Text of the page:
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Barr won't appoint special counsel on 2020 voter fraud or in Hunter Biden probe

Dylan Stableford
·Senior Writer
·3-min read

Outgoing Attorney General William Barr said on Monday he would not appoint a special counsel to investigate President Trump’s claims of widespread voter fraud, which Barr himself had already dismissed.

“If I thought a special counsel at this stage was the right tool, I would name one,” Barr told reporters at a press conference called to announce new charges against a suspect in the 1988 bombing of Pan Am Flight 103 over Lockerbie, Scotland.

“But I haven’t and I’m not going to,” he added.

Barr, who is resigning effective Dec. 23, has spoken in public only a few times since the election. His decision to take questions at Monday’s news briefing, ostensibly on an unrelated subject, appears to be an effort to distance himself from reports that Trump is considering increasingly desperate efforts to overthrow the results of the Nov. 3 election.

Former national security adviser Gen. Michael Flynn has floated the idea of declaring martial law to rerun the election in four states that voted for President-elect Joe Biden. The idea of a special counsel was reportedly floated by Sidney Powell, a lawyer who has been an on-again, off-again member of the Trump campaign legal team.

Attorney General William Barr speaks at a news conference at the Department of Justice in Washington, D.C., Monday. (Photo by Michael Reynolds-Pool/Getty Images)
Attorney General William Barr at a news conference at the Justice Department on Monday. (Michael Reynolds-Pool/Getty Images)

Barr told the Associated Press earlier this month that the Justice Department had uncovered no evidence of widespread voter fraud that could change the outcome of the 2020 election.

“To date, we have not seen fraud on a scale that could have affected a different outcome in the election,” Barr said at the time.

He reiterated that position Monday, saying, “I stand by that statement.”

Barr dismissed another idea, reportedly endorsed by Trump, that Homeland Security officials should seize voting machines.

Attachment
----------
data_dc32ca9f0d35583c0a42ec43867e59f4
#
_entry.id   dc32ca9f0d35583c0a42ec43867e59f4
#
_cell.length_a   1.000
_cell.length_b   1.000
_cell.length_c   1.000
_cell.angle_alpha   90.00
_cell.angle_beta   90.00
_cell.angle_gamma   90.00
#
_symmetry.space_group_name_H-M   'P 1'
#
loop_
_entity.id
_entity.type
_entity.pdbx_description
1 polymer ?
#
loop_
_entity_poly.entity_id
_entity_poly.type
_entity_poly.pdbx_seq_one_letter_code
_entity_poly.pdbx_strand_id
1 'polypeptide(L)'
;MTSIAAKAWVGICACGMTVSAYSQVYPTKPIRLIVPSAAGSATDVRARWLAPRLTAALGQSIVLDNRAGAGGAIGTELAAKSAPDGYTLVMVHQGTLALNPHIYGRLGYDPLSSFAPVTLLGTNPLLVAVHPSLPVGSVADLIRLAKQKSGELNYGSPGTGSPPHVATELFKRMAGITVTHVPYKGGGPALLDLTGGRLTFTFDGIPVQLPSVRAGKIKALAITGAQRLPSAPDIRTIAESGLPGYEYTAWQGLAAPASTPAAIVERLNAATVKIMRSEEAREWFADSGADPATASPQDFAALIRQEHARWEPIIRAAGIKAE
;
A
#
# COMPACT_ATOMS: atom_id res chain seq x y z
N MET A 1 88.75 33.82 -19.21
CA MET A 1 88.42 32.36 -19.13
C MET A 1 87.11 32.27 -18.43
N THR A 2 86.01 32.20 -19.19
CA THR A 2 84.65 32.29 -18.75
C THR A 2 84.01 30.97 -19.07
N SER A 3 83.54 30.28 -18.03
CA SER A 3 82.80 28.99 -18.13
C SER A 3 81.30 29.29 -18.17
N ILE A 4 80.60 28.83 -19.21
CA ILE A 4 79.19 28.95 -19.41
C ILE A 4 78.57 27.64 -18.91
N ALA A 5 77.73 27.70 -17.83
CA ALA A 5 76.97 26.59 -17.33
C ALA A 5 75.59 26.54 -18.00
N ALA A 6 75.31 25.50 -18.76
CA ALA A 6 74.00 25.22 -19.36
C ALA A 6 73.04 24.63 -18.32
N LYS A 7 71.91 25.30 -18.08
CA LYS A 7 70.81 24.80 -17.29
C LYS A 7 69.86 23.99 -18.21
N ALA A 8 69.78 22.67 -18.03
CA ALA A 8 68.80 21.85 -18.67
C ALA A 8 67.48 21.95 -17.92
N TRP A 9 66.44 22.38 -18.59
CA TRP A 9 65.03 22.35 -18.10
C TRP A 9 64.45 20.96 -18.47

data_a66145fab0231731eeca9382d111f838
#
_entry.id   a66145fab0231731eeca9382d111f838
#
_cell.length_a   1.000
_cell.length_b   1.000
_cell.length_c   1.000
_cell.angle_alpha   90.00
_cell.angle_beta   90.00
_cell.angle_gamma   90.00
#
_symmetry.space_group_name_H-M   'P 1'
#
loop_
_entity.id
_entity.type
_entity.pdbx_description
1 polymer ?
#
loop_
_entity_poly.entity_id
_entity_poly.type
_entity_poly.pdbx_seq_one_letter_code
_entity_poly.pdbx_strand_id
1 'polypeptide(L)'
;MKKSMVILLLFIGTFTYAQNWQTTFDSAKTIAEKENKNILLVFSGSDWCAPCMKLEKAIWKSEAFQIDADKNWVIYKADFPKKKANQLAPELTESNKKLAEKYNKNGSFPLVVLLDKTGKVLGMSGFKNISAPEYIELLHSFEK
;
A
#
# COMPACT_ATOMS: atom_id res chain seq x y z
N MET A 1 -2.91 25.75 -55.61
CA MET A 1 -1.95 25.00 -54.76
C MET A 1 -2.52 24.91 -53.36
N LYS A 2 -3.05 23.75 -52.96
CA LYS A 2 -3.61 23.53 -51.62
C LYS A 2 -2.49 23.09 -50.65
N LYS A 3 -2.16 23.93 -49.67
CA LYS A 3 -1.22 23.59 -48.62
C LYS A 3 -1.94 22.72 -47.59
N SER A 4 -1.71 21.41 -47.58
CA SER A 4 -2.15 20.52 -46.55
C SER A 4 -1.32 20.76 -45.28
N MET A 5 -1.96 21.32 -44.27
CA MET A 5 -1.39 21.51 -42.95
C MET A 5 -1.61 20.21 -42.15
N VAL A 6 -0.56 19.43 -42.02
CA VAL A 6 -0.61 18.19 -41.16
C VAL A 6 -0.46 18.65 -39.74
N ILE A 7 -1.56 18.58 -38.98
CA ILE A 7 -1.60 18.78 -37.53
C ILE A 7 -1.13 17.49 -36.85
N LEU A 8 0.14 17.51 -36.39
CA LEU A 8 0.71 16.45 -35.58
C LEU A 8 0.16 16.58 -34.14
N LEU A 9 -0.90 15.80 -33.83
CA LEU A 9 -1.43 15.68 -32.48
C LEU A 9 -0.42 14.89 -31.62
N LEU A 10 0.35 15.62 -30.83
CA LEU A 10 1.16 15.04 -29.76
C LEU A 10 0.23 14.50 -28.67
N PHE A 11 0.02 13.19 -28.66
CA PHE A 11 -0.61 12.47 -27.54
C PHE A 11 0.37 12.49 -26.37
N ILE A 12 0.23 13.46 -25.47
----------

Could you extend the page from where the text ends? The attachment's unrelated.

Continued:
The attorney general said he sees “no basis right now for seizing machines by the federal government.”

In yet another break with Trump, Barr said the Justice Department’s tax investigation of the president-elect’s son Hunter Biden is being handled responsibly and that he sees no reason or has any plan to appoint a special counsel for the case.

“To this point I have not seen a reason to appoint a special counsel, and I have no plan to do so before I leave,” he said.

Barr had resisted similar calls from Trump for a special counsel to probe the Bidens before the election. The president had repeatedly railed against his attorney general for failing to “lock up” Democrats for alleged crimes, including “spying” on his 2016 campaign.

President Trump turns over the podium to U.S. Attorney General William Barr during a briefing at the White House in Washington, D.C., March 23, 2020. (Jonathan Ernst/Reuters)
President Trump turns over the podium to Barr during a briefing at the White House on March 23. (Jonathan Ernst/Reuters)

Asked about the recent cyberattack that U.S. officials suspect was carried out by Russian hackers, Barr said he agreed with that assessment, which was voiced by Secretary of State Mike Pompeo over the weekend.

“It certainly appears to be the Russians,” he said.

Barr’s announcement of charges against Abu Agila Mohammad Masud, a former Libyan intelligence agent, comes on the anniversary of the 1988 bombing of Pan Am Flight 103, en route from London to New York, which killed 270 people on the airplane and on the ground in Lockerbie, Scotland. The majority of the passengers were Americans, including a large number of Syracuse University students returning from a study-abroad semester.

Two other Libyan agents were tried by a Scottish court in 2000 for planting the bomb. One was convicted and imprisoned in the U.K.; the other was acquitted.


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